Washington: US President Barack Obama has got enough votes in Congress to keep the Iran nuclear agreement alive, a media report said on Wednesday. Democratic Senator Barbara Mikulski said that she will support the Iran deal, giving Obama 34 Senate votes that was enough to uphold any congressional resolution disapproving the agreement. “No deal is perfect, especially one negotiated with the Iranian regime. I have concluded that this Joint Comprehensive Plan of Action is the best option available to block Iran from having a nuclear bomb,” Mikulski, of Maryland, said in a statement. “For these reasons, I will vote in favor of this deal,” the Senator said.
US lawmakers have until September 17 to vote on the deal with a resolution of disapproval. Many of the lawmakers, especially Republicans, believe that the deal made too many concessions to Iran and it can not stop Iran from building nuclear weapons. The nuclear agreement was reached in July after extensive negotiations between Iran and the so called “P5+1” group, namely Britain, China, France, Russia, the US and Germany. “This deal blocks every way, every pathway that Iran might take in order to develop a nuclear weapon,” Obama said last week. The president has vowed to veto any congressional attempt to block the implementation of the agreement. It requires two-thirds approval in both the House and the Senate to override the veto.
Vermont, September 30, 2017 : What if we tell you that a team of researchers has recognized and named 15 new species of spiders in the Caribbean after your favorite stars like Leonardo DiCaprio, Barack Obama and Bernie Sanders?
Not in Hollywood, Washington, DC or Vermont – but you might now be able to catch a glimpse of Spintharus davidattenboroughi, S. barackobamai, S, michelleobamaae, S. berniesandersi, S. davidbowiei along with S. leonardodicaprioi on the Caribbean islands and some other southern spots.
Ingi Agnarsson, expert of spiders and professor of biology at University of Vermont, who led the new study revealed the rationale behind the undergraduate study and on choosing the intriguing names. “(We) wanted to honor people who stood up for both human rights and warned about climate change—leaders and artists who promoted sensible approaches for a better world”, he said.
Popularly recognized as a global hotspot for biodiversity, there continues to be several species in the Caribbean that are outside the spectrum of research and study. This includes the ‘smiley faced’ spider in the genus Spintharus- named for a smiley face pattern on their abdomens.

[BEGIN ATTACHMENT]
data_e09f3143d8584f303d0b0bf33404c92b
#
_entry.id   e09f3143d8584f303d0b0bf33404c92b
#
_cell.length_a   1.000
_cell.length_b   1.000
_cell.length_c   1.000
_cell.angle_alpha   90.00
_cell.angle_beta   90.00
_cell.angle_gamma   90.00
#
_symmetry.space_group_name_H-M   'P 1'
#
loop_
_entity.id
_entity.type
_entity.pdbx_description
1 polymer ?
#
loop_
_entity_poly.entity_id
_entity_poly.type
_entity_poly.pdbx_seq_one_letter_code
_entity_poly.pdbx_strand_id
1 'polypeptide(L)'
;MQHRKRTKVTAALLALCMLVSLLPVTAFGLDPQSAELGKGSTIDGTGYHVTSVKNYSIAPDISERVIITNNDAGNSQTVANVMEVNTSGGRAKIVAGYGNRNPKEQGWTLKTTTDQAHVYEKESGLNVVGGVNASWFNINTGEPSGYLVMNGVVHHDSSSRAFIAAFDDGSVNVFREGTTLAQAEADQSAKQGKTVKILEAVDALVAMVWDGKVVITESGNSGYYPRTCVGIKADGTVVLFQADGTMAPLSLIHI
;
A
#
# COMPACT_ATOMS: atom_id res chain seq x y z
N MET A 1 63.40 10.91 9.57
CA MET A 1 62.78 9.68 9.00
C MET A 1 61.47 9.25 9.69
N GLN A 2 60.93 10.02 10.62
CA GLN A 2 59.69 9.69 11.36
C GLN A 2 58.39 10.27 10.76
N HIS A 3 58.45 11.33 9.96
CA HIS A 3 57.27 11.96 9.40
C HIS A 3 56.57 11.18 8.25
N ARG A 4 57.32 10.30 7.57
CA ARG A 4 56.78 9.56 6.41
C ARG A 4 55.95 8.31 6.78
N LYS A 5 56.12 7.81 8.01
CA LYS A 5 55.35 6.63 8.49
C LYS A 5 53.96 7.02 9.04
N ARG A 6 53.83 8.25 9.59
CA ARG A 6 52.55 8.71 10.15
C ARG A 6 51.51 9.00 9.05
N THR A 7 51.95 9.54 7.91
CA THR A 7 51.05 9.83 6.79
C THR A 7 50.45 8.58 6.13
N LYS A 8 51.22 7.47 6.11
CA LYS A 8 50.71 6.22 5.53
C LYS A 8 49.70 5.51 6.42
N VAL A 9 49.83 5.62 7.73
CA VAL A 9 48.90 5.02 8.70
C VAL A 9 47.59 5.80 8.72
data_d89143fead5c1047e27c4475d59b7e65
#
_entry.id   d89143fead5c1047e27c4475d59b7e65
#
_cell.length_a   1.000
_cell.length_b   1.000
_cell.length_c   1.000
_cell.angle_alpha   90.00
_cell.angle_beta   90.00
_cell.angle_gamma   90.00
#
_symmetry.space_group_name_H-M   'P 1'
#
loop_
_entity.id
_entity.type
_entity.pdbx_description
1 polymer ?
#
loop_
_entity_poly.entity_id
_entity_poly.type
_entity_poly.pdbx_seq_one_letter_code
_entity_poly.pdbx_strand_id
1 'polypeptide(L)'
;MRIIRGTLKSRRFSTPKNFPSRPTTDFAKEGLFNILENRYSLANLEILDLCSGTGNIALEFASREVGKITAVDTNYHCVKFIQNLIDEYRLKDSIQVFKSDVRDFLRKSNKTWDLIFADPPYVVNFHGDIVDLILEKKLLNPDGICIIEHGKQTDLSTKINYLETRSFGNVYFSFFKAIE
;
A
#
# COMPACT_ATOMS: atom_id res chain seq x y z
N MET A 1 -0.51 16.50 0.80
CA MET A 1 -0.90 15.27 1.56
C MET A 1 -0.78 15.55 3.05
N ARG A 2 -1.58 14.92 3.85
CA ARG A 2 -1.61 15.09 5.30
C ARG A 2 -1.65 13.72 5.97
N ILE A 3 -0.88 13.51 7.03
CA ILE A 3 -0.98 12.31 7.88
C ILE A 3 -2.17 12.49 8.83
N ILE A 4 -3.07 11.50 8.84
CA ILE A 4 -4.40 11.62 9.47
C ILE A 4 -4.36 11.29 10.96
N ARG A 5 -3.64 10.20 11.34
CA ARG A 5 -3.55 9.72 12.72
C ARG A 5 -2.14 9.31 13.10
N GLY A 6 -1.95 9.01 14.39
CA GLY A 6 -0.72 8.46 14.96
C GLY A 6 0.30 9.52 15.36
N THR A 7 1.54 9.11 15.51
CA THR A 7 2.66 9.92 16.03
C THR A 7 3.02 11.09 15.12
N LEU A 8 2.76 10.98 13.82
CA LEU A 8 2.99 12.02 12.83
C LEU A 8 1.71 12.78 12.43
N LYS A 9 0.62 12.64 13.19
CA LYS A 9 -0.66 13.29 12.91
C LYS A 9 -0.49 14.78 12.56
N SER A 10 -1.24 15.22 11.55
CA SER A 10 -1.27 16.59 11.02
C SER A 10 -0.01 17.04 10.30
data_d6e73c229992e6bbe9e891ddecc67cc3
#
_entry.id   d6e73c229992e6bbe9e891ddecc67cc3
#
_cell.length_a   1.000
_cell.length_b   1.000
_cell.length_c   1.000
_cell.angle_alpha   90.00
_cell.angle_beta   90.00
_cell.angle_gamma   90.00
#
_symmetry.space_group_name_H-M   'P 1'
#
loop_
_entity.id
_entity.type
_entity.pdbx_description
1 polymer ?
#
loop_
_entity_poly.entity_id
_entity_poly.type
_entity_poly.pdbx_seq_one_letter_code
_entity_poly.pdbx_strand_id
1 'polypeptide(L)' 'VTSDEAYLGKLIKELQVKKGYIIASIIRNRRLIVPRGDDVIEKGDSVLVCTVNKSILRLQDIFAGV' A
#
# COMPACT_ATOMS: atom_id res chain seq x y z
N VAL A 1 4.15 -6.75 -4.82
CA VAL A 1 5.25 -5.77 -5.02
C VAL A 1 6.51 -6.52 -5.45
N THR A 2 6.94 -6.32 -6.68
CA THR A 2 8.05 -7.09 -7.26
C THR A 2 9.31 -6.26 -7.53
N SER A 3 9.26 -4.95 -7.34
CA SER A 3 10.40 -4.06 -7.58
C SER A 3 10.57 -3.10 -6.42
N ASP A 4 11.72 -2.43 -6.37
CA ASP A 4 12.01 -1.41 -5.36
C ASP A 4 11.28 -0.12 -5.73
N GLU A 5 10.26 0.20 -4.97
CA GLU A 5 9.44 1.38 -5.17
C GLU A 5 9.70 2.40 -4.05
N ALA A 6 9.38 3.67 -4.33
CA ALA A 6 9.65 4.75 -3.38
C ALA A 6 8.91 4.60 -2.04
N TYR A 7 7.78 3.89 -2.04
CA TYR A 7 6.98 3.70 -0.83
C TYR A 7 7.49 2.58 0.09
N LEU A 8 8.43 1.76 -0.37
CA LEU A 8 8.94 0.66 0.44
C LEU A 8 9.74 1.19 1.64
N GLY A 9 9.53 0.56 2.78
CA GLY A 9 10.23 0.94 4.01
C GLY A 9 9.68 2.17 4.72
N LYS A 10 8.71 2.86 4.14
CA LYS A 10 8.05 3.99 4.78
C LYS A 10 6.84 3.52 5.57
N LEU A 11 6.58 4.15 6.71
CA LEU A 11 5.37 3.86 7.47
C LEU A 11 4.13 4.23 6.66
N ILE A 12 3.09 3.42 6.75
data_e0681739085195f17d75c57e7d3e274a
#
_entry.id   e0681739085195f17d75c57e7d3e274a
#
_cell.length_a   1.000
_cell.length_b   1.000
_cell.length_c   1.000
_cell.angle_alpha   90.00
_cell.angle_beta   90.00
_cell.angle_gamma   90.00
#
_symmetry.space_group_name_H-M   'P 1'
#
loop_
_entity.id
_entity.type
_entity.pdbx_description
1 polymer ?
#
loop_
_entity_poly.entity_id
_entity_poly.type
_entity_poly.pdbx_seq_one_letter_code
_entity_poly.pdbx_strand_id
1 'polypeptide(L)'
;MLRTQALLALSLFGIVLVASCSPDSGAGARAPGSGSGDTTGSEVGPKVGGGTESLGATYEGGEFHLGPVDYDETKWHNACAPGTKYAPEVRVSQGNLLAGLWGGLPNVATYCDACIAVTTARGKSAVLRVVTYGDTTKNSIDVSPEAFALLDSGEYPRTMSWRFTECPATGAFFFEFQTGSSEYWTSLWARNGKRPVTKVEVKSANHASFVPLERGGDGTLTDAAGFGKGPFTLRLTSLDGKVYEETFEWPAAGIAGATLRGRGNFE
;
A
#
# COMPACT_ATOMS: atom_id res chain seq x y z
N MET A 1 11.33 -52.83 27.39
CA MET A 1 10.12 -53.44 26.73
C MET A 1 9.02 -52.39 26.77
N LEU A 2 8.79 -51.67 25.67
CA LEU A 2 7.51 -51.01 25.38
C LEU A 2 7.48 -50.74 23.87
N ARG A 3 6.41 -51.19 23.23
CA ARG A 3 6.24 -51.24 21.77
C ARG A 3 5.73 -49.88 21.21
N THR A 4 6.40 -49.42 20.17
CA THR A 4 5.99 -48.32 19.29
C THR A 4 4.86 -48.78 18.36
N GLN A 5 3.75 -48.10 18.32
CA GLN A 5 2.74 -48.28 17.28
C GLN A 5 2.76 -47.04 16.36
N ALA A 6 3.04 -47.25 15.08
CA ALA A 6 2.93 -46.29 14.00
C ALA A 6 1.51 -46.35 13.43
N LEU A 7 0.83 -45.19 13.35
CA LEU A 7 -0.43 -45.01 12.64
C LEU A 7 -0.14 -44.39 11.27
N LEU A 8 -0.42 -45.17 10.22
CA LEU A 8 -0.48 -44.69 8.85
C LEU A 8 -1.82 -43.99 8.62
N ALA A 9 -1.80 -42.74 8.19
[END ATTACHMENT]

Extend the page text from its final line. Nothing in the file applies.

Previously recognized as one widespread species, researchers from the UVM discovered that there exist many more endemic species within the genus, 15 of which have been recognized in the research.
These samples were collected from Florida, South Carolina, Mexico, the Dominican Republic, Puerto Rico, Cuba, Jamaica, Mexico, the Lesser Antilles and Columbia.
Each team member got to decide names for the new species of spiders. Alongside naming them after friends and family members, many species have been named after distinguished figures.
“We all named the Bernie Sanders spider together,” said Lily Sargeant, one of the students who worked on the project. “We all have tremendous respect for Bernie. He presents a feeling of hope.”
Named after the great artist David Bowie, who passed away in 2016. His music will continue to inspire generations and the authors decided to honor his legacy by naming a spider in his name.
Named after the widely popular, and largely loved, former President of the United States Barack Obama. The authors love him for his statesmanship and humanitarianism, and named the spider species after him, to honor their president and his devoted service.
Named in honor of the Former First Lady of the United States for her poise, confidence and elegance, her fight for human rights and for always striving to uphold the principles of justice, fairness and equality for all.
The authors of the research also named a species of spiders after the naturalist and broadcaster Sir David Attenborough, to recognize and celebrate his efforts to educate people of the wonders of the natural world and sowing a seed of caring for nature in humanity.
The study has been published in the Zoological Journal of the Linnean Society.